The Korea DMZ (demilitarized zone) splits the country in half and is located a few tens of kilometers north of Seoul. For my generation the Korean War is somewhat lost to history, obscured between World War II and more modern conflicts such as the Vietnam and Gulf Wars. Our only context is faint childhood memories of watching MASH. As a result, I was pretty excited to learn more through this experience.
Team Andrews represented six of the seven people in our tour group, so it was essentially a private tour. We drove out of the city and north for a short ways and arrived at the western end of the DMZ. This is one of the most heavily fortified borders on the planet so we transferred from our van to a sanctioned bus that took us into the DMZ and were sternly told to avoid taking pictures or video of soldiers. We were boarded by a South Korean soldier and had to show our passports at the guarded crossing.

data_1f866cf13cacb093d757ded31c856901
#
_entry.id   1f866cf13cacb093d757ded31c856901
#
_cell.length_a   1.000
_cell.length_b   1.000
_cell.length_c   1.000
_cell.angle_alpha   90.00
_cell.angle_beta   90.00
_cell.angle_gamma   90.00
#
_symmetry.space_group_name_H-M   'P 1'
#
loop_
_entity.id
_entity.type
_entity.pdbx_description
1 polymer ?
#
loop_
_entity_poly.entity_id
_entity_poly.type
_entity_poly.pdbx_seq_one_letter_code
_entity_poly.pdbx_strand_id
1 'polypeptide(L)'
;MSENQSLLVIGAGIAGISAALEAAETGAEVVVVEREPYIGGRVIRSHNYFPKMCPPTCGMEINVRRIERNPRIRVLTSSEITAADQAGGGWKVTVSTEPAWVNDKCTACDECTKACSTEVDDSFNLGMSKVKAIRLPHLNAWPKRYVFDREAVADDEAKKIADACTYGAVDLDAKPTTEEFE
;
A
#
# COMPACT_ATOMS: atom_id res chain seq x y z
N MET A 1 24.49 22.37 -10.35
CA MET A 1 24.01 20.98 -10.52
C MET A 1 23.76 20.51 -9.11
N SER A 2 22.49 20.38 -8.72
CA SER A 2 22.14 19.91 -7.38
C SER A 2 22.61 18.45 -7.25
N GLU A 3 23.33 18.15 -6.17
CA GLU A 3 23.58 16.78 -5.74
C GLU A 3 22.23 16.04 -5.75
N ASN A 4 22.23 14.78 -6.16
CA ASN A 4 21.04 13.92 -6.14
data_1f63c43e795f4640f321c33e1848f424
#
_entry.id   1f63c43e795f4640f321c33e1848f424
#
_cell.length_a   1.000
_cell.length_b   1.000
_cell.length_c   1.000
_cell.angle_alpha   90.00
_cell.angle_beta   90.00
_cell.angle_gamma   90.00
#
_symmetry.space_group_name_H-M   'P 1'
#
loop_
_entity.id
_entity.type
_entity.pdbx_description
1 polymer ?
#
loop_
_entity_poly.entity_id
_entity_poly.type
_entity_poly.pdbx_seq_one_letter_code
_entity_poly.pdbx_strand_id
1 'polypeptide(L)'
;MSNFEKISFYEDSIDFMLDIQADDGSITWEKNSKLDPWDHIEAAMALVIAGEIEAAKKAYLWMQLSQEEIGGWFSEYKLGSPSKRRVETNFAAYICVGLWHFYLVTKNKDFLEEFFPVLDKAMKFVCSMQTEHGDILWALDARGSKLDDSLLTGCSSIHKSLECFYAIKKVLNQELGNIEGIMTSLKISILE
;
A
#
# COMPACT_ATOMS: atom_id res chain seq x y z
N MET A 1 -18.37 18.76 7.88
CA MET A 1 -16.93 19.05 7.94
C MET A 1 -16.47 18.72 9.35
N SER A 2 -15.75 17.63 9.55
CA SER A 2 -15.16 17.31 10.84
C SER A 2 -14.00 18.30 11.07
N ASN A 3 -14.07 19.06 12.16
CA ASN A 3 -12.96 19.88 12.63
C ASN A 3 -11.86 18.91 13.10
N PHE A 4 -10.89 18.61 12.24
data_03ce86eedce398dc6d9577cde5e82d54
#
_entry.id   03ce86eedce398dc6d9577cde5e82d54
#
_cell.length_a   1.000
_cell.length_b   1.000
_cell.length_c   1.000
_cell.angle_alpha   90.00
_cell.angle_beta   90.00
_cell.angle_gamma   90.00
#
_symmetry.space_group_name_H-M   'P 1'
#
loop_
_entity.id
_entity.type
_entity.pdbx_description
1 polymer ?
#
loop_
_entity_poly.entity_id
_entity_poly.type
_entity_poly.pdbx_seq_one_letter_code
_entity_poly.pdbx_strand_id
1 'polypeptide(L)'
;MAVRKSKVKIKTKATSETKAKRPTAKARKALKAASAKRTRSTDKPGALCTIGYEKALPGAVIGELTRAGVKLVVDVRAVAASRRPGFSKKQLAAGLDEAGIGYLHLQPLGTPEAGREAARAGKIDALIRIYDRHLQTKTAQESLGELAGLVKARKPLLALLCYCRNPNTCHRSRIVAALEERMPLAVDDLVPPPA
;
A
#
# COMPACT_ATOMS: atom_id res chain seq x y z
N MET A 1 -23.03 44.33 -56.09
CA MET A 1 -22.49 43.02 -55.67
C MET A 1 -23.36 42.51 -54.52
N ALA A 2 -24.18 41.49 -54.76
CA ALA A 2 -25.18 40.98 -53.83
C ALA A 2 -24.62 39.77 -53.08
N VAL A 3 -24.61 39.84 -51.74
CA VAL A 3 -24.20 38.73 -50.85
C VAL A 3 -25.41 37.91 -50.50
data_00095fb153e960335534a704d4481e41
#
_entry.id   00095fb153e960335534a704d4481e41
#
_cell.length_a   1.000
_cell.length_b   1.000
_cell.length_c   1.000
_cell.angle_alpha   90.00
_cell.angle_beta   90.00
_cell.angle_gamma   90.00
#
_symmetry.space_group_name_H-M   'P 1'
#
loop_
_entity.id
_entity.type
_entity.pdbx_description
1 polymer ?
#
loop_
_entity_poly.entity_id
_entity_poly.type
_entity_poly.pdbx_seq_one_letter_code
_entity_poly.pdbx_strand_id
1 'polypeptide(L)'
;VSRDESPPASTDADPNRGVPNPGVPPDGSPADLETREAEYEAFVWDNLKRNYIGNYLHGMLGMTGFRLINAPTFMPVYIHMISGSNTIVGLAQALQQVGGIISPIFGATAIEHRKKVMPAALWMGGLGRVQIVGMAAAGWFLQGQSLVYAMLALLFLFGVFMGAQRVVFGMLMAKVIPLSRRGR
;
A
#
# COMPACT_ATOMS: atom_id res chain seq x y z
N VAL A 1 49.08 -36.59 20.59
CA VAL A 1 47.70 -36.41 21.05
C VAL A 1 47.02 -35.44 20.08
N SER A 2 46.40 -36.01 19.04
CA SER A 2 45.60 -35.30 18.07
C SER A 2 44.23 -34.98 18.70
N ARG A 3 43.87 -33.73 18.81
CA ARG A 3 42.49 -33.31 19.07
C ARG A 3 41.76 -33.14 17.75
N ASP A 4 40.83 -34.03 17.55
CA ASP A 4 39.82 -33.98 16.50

Once in the DMZ we were ferried up to a hill and had a short walk to the viewing center. On that day there were at least 100 new South Korean soldiers touring the facility as part of orientation for their obligatory 18 months of service. As you can see from this video, it was hard to avoid taking picture of them, and ultimately the girls ended up in a great group shot.
After the viewing center we moved down the hill and explored one of the many tunnels dug by North Korea to infiltrate the South. Four were discovered and this particular one was turned into an exhibit. It required donning hard hats and descending 100 meters underground then a trek through a crowded and wet rock shaft – it was good adventure! Unfortunately pictures weren’t allowed in the tunnel. We also watched a short documentary on the conflict between the two countries and how the tunnels played a role in their history. I captured some of it in the video below and expect only the most hardy video watcher to get to the end of this one.
Our final stop was the recently (re)built train station in the DMZ. The South Korean government built this hoping to open a train line through North Korea so that they have overland transport to China and ultimately the west. Our tour guide seemed optimistic that reunification would happen soon. Ann was waiting to catch her train to Pyongyang…